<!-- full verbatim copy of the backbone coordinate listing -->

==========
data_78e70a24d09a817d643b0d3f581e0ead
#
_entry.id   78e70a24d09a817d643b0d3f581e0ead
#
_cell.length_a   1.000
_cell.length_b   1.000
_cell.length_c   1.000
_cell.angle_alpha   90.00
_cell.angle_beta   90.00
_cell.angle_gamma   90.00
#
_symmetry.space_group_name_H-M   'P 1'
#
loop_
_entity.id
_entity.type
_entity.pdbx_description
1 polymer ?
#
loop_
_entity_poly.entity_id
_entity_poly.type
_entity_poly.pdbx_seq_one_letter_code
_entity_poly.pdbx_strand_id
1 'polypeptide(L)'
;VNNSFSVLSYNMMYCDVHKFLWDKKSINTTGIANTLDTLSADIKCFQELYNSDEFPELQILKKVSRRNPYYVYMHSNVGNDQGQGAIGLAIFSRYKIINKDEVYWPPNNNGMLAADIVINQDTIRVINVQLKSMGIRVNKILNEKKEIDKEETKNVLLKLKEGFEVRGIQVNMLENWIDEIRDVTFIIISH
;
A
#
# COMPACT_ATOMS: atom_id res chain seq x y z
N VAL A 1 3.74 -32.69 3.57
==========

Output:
data_78e70a24d09a817d643b0d3f581e0ead
#
_entry.id   78e70a24d09a817d643b0d3f581e0ead
#
_cell.length_a   1.000
_cell.length_b   1.000
_cell.length_c   1.000
_cell.angle_alpha   90.00
_cell.angle_beta   90.00
_cell.angle_gamma   90.00
#
_symmetry.space_group_name_H-M   'P 1'
#
loop_
_entity.id
_entity.type
_entity.pdbx_description
1 polymer ?
#
loop_
_entity_poly.entity_id
_entity_poly.type
_entity_poly.pdbx_seq_one_letter_code
_entity_poly.pdbx_strand_id
1 'polypeptide(L)'
;VNNSFSVLSYNMMYCDVHKFLWDKKSINTTGIANTLDTLSADIKCFQELYNSDEFPELQILKKVSRRNPYYVYMHSNVGNDQGQGAIGLAIFSRYKIINKDEVYWPPNNNGMLAADIVINQDTIRVINVQLKSMGIRVNKILNEKKEIDKEETKNVLLKLKEGFEVRGIQVNMLENWIDEIRDVTFIIISH
;
A
#
# COMPACT_ATOMS: atom_id res chain seq x y z
N VAL A 1 3.74 -32.69 3.57